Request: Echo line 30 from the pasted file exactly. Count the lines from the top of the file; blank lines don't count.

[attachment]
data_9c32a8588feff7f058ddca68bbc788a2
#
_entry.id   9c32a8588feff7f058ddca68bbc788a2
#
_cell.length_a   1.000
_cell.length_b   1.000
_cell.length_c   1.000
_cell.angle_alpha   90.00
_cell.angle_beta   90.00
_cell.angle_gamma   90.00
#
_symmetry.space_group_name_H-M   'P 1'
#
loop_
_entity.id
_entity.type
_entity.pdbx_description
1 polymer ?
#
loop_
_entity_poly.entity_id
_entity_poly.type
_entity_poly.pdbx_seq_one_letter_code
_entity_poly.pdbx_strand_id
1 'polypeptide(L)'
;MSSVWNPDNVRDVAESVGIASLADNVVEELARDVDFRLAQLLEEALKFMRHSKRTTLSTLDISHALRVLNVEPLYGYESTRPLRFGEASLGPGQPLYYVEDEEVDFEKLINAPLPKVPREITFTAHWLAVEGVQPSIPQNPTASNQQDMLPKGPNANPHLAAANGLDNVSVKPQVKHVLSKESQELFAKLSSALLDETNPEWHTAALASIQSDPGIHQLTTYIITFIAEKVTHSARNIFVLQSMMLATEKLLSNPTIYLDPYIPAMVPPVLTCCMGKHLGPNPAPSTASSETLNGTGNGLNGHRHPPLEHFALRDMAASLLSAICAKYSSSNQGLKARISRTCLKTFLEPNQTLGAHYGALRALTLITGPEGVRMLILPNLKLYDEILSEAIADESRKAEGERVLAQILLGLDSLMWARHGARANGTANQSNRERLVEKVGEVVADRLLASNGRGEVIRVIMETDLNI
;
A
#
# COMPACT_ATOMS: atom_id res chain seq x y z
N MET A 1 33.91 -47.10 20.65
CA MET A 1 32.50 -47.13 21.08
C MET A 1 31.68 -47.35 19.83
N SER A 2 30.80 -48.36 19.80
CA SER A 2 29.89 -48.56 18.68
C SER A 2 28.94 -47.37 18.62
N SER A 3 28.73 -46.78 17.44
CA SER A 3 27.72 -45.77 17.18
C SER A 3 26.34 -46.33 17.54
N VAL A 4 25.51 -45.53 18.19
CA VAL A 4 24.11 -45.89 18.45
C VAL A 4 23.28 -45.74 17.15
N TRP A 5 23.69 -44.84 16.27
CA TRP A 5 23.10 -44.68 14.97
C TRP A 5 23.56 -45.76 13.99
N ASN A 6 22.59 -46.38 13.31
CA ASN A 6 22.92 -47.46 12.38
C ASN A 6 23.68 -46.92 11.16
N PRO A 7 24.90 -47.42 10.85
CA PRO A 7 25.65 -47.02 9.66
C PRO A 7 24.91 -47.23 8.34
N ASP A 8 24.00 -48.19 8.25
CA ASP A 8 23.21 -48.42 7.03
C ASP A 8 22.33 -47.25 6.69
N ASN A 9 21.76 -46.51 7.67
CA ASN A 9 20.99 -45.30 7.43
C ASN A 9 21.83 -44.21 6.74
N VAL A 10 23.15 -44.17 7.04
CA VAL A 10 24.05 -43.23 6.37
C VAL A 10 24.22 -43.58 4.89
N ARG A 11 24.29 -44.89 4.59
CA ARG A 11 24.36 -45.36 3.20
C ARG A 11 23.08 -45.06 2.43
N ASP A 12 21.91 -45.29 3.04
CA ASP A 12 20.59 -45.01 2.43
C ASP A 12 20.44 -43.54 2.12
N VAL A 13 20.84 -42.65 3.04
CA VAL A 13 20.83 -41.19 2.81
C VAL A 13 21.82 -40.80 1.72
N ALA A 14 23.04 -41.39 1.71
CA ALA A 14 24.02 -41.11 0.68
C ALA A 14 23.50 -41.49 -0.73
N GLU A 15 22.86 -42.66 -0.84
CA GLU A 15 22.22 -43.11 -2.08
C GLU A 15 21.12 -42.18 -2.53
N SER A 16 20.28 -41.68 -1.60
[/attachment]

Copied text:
# COMPACT_ATOMS: atom_id res chain seq x y z